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Challenges in Getting Flash Drives Closer to CPU Myoungsoo Jung (UT-Dallas) Mahmut Kandemir (PSU) The University of Texas at Dallas.

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Presentation on theme: "Challenges in Getting Flash Drives Closer to CPU Myoungsoo Jung (UT-Dallas) Mahmut Kandemir (PSU) The University of Texas at Dallas."— Presentation transcript:

1 Challenges in Getting Flash Drives Closer to CPU Myoungsoo Jung (UT-Dallas) Mahmut Kandemir (PSU) The University of Texas at Dallas

2 Take-away Leveraging PCIe bus as storage interface – ≠ conventional memory system interconnects – ≠ thin storage interfaces – Requires new SSD architecture and storage stack Motivation: there are not many studies focusing on the system characteristics of these emerging PCIe SSD platforms. Contributions: we quantitatively analyze the challenges faced by PCIe SSDs in getting flash memory closer to CPU 1.Memory consumption 2.Computation resource requirement 3.Performance as a shared storage system 4.Latency impact on their storage-level queuing mechanisms

3 Bandwidth Trend Bandwidth improvement (150MB/s ~ 600MB/s)

4 Bandwidth Trend SSDs have improved their bandwidth 4x SSDs begin to blur the distinction between block and memory access semantic devices

5 Flash Storage Migration Core Flash Core Taking SSDs out from the I/O controller hub and locating them as close to the CPU side as possible Interface Bottleneck PCIe interface is by far one of the easiest ways to integrate flash memory into the processor-memory complex

6 Flash Integration 1.Bridge-based PCIe SSD (BSSD) 2.From-scratch PCIe SSD (FSSD)

7 Bridge-based PCIe SSD (BSSD) multiple traditional SAS/SATA SSD controllers Bridge controller exposing an aggregated SAS/SATA SSD performance RC = Root Complex, CTRL = Controller EP = Endpoint, HBA = Host Block Adapter

8 Bridge-based PCIe SSD (BSSD) High Compatibility Fast Development Process Redundant Control Logics Computational Overheads En-decoding Overheads PROS CONS RC = Root Complex, CTRL = Controller EP = Endpoint, HBA = Host Block Adapter

9 From-scratch PCIe SSD (FSSD) PCIe endpoints (EPs) has upstream and downstream buffers, which control in- bound and out-bound I/O requests PCIe EPs and switch are implemented as a form of native PCIe controller FSSD has been built bottom to top by directly interconnecting the NAND flash interface and the external PCIe link Point-to-point PCIe link network RC = Root Complex, CTRL = Controller EP = Endpoint, HBA = Host Block Adapter

10 From-scratch PCIe SSD (FSSD) Highly scalable Exposing flash performance Protocol design/implementation Tailoring SW/HW Resource competition PROS CONS RC = Root Complex, CTRL = Controller EP = Endpoint, HBA = Host Block Adapter

11 Flash Software Stack File System Block Storage Layer HBA Device Driver Host Interface Layer (NVMHC) Flash Software (FTL) Hardware Abstraction Layer Database Logical Block I/O Interface Host Storage Buffer cache Address mapping Wear-leveling

12 Experimental Setup Host configuration – Quad Core i7 Sandy Bridge 3.4GHz – External extra HDD (for logging the footprints) – 16GB Memory (4GB DDR DIMM * 4) most performance values observed with FSSD are about 40% better than BSSD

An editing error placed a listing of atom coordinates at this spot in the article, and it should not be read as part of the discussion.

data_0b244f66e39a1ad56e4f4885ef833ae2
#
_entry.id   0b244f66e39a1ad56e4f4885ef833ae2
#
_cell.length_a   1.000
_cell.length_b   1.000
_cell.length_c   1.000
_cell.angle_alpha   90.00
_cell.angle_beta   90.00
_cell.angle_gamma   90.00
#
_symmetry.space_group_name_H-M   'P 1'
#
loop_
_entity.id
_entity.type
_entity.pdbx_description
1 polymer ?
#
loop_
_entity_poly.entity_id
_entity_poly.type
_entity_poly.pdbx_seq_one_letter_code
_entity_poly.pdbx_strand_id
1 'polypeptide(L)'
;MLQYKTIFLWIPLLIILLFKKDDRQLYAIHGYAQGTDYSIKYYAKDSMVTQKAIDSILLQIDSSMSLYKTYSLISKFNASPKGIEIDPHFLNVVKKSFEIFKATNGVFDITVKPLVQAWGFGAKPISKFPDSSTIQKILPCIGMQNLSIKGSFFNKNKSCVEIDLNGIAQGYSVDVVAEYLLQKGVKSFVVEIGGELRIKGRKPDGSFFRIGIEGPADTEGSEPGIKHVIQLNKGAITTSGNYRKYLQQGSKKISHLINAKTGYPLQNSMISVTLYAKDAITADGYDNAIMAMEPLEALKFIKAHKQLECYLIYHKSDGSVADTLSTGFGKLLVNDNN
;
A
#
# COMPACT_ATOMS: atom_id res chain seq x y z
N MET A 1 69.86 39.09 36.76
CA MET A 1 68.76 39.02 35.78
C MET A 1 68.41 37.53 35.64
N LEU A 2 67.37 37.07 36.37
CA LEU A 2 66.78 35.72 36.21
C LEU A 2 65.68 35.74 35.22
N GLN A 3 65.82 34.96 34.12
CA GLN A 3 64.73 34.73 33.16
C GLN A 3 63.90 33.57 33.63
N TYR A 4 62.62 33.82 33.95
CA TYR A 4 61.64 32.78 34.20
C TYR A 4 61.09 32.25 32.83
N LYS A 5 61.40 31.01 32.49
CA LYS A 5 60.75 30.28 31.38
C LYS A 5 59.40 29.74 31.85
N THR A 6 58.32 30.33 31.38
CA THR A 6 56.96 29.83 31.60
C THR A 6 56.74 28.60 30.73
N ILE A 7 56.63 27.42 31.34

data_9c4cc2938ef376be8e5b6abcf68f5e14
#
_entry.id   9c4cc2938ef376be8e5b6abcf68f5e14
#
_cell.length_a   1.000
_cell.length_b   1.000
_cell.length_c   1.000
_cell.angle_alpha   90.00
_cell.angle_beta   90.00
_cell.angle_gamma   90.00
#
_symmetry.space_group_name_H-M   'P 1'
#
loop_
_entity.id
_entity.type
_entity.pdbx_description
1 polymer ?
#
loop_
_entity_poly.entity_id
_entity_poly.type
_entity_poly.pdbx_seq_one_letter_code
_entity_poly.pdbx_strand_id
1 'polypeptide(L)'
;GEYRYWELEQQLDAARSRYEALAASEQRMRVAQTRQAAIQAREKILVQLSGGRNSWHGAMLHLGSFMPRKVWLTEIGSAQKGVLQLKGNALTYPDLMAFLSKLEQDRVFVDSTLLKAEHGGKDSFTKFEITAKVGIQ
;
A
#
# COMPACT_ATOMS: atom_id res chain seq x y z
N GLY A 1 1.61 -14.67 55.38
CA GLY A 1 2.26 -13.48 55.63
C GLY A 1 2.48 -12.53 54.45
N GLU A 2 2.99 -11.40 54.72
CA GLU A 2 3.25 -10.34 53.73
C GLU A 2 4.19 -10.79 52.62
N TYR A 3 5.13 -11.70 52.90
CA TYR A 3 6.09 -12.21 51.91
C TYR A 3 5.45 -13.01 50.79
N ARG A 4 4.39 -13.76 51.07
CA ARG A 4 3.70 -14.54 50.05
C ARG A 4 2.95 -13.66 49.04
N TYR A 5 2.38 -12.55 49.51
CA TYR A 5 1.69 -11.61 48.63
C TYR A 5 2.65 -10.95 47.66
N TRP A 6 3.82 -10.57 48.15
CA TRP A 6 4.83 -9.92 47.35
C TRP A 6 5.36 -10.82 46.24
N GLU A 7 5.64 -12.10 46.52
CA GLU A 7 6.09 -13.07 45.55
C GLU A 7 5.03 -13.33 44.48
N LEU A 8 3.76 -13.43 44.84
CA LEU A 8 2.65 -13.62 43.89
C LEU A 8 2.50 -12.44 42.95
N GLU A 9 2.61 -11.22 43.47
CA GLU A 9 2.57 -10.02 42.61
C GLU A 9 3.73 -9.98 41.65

13 Tool Synthesized micro-benchmark workloads of Iometer Modified Iometer – Time series evaluation: a script that generates log-data per every sec. – Memory usage evaluation: added a module in calling system API GlobalMemoryStatusEx() into Iometer

14 Memory Usage (Overall) [Writes][Reads] Request sizes (1 ~ 512 sectors ) Physical memory consumption FSSD consumes 3x~16x more memory space FSSD consumes 2.5x more memory space 0.6 GB (BSSD)

15 Memory Usage (BSSD) Memory consumption submits I/Os whenever device is available 128 entries BSSD requires only 0.6GB memory space regardless of the I/O type and size.

16 Memory Usage (FSSD) 2GB memory requirements 10GB memory usage to manage only the underlying SSD may not be acceptable in many applications As the I/O process progresses, the amount of memory usage keeps increasing in logarithmic fashion and reach 10GB

17 CPU Usage (BSSD) Time series Host-level CPU usages BSSD consumes 15%~30% of total CPU cycles for handling I/O requests

18 CPU Usage (FSSD) FSSD requires much higher CPU usages (50%~ 90%) A CPU usage over 60% for just I/O processing might be able to degrade overall system performance 60% of the cycles on host-side CPU I/O service with queue-mode operation requires 50% more CPU cycles

19 FSSD performance (multi-threads) Latency Throughput worse than four workers by 118% worse than single workers by 289 % 2.2x better than single worker FSSD offers very stable and predictable performance

20 FSSD resource usages (multi-threads) Memory consumption CPU usages the advantage decreases because of high memory requirement and CPU usages Require 134% more memory space Require 201% more computation resources

21 BSSD resource usages (multi-threads) offers similar memory requirements (less than 0.66GB) irrespective of # of threads offers similar CPU usages (less than 30%) irrespective of # of threads Memory consumption CPU usages

22 BSSD performance (multi-threads) worse than four workers by 289% worse than single workers by 708 % There exist no differences with varying number of workers Write-cliff occurs (garbage collection impact) Latency Throughput

23 Latency Impact on a Queuing Method worse than a legacy req. by 106x worse than a legacy req. by 86x worse than a legacy req. by 99x worse than a legacy req. by 184x FSSD BSSD

24 Summary Design trade-off between performance and resource utilization – All-Flash-Array – Data-center/HPC local node SSD Software stack optimization – Co-operative approaches – Unified/direct file systems – Garbage collection schedulers – Queue control We are constructing an environment for automated SSD evaluation in camelab.org


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